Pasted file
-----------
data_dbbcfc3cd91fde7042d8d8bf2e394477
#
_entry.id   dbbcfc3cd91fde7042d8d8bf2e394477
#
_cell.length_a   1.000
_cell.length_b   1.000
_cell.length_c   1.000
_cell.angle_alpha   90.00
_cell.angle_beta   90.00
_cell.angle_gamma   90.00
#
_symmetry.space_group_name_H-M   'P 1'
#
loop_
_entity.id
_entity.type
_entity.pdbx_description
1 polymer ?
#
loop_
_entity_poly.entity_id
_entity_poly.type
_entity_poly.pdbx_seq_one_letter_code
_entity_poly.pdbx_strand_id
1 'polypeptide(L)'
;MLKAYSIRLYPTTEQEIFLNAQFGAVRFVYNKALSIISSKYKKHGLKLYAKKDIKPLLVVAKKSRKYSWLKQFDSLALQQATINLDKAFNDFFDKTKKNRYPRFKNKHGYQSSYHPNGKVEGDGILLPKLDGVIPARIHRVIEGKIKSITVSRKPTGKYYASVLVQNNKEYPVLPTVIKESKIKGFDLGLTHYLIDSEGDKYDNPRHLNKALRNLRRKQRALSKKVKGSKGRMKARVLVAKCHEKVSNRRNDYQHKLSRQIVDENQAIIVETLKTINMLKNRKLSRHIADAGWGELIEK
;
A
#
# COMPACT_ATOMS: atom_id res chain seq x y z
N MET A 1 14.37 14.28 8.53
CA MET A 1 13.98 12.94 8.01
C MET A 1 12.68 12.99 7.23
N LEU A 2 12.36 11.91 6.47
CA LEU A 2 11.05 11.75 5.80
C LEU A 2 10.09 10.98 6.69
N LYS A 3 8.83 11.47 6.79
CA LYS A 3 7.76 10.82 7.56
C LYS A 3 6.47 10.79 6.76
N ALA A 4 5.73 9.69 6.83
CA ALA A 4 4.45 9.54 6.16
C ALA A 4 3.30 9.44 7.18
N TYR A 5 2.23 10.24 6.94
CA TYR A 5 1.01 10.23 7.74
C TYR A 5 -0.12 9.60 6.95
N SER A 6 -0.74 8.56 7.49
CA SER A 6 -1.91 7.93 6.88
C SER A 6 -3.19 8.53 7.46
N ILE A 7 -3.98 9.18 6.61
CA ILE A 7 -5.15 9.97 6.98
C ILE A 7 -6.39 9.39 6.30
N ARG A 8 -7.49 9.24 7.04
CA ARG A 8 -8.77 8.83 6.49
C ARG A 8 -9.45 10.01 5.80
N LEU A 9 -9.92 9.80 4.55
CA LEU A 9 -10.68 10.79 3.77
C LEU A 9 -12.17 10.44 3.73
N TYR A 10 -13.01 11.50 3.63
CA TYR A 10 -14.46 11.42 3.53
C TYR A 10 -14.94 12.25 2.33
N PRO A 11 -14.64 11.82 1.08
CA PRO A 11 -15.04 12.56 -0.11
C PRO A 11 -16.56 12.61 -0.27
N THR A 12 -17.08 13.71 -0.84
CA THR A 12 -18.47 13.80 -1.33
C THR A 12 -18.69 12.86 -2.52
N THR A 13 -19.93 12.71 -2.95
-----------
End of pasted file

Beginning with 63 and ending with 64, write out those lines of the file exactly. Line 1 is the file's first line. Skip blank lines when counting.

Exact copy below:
C PRO A 11 -16.56 12.61 -0.27
N THR A 12 -17.08 13.71 -0.84